Give Batum those same opportunities and the offense hums. He would begin the scenario as a comparable three–point shooter, particularly when accounting for the quality of his shots over the course of his career. Yet if the defense forced him off the line, Batum could function as a variant of Andre Iguodala—more willing to score but fully capable of stringing the offense into its next stage. Charlotte’s offense came alive last season when Batum flanked Kemba Walker, an off-the-dribble threat, working in space. Golden State stretches both of those elements to geometric extremes to create even wider driving lanes and more consistent playmaking opportunities. The difference in age (Batum will be 28 in December while Barnes just turned 24), post defense, and potential salary (Batum is eligible for a higher max given his experience level, requiring that the Warriors unload a player like Andrew Bogut to sign him) will give Golden State plenty to think about. So, too, will the possibility of the market making Barnes a max player—calling into question whether the Warriors can do better with such a significant salary.
Al Horford: Detroit Pistons
Detroit quietly cleared $6.5 million in salary this week by trading Jodie Meeks, who missed almost the entirely of last season with a foot injury, to Orlando. That—along with Andre Drummond’s preposterously low cap hold—further enables the Pistons to explore their options in free agency. Horford is among their targets, according to ESPN.com’s Zach Lowe, and makes perfect sense. Andre Drummond doesn’t just need a floor-spacing big alongside him. He needs a playmaker; Reggie Jackson is single-handedly responsible for so much of Detroit’s ball-handling and shot creation that it makes the offense vulnerable. A few intermediaries would go a long way.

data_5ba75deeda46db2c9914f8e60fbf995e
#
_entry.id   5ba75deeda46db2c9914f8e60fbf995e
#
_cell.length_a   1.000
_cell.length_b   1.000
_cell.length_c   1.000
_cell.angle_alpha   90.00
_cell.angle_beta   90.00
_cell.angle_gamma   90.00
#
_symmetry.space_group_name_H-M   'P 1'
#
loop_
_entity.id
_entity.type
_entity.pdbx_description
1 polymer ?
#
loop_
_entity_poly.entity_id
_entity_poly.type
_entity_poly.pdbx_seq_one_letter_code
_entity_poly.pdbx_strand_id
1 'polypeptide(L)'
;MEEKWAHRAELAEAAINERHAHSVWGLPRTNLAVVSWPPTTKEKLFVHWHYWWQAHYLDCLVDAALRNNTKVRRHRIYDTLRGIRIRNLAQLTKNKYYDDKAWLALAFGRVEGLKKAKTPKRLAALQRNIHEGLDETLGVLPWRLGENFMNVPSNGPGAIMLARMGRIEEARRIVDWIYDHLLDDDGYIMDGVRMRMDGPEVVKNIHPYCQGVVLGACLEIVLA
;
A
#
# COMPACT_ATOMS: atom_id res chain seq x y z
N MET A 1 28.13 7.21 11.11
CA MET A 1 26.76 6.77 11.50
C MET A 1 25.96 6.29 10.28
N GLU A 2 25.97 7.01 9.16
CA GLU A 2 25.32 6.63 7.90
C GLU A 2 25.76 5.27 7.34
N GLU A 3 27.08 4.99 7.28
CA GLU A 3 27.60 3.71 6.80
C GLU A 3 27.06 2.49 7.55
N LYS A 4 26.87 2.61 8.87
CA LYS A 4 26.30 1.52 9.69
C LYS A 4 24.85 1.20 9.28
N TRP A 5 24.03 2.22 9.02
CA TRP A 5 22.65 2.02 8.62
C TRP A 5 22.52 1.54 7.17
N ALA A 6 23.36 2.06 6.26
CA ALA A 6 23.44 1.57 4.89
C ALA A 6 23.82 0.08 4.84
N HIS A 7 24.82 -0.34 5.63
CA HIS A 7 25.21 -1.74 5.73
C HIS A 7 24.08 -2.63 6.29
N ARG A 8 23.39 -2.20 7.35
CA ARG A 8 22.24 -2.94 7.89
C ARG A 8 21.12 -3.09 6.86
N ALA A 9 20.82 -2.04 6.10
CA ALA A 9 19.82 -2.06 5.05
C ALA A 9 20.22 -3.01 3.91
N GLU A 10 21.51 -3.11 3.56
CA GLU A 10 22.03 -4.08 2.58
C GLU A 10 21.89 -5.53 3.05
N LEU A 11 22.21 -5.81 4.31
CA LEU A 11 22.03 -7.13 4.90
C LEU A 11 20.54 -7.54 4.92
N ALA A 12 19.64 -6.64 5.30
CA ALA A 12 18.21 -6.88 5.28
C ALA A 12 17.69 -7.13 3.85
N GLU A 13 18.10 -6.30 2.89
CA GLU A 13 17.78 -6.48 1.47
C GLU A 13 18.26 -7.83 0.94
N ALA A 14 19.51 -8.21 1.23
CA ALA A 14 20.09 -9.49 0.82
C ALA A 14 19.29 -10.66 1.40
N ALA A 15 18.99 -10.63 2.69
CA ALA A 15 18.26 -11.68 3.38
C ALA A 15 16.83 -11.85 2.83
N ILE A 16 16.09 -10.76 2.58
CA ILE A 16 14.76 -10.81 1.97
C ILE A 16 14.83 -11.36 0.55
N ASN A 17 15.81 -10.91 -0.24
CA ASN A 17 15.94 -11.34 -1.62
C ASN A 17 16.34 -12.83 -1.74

Horford, for example, could man the high post and pick out cutters with passes, catch on the move and find open teammates, or act as an outlet on the weak side. So long as wings like Kentavious Caldwell-Pope, Marcus Morris, and Stanley Johnson are the rotation norm in Detroit, facilitation would have to be found elsewhere. Horford could be stellar in that capacity while also working as the team’s second-unit center and helping to coach up Drummond on the finer points of positional defense. The fit is rather tidy from the Pistons’ perspective. At issue is whether Detroit’s roster (and the chance to finally play power forward on a more regular basis) interests Horford enough to leave a solid situation in Atlanta and the financial particulars of the Pistons clearing a bit more room for him to land.
Hassan Whiteside: Miami Heat
Thus far, only one basketball organization in the known world has allowed Whiteside to play to his ability without driving everyone around him mad. Remove him from that contained environment at your own risk. I have no doubt that Whiteside’s skillset could travel well to many other organizations with interior needs. It’s their capacity to deal with the rest of Whiteside’s infamous profile that seems somewhat concerning—particularly once Whiteside inks a huge deal and satisfies the biggest motivator of all. A pre-contract Whiteside scared opponents around the rim and put up monster numbers, but frustrated teammates and coaches in the process. A contract year, too, seemed only to encourage Whiteside to chase stats (leaving his feet too often for the sake of blocks, failing to box out and secure contested rebounds while making an effort for uncontested ones) at the expense of the little things that genuinely help teams win. What kind of player might Whiteside be once he’s no longer financially encouraged to be on his best behavior?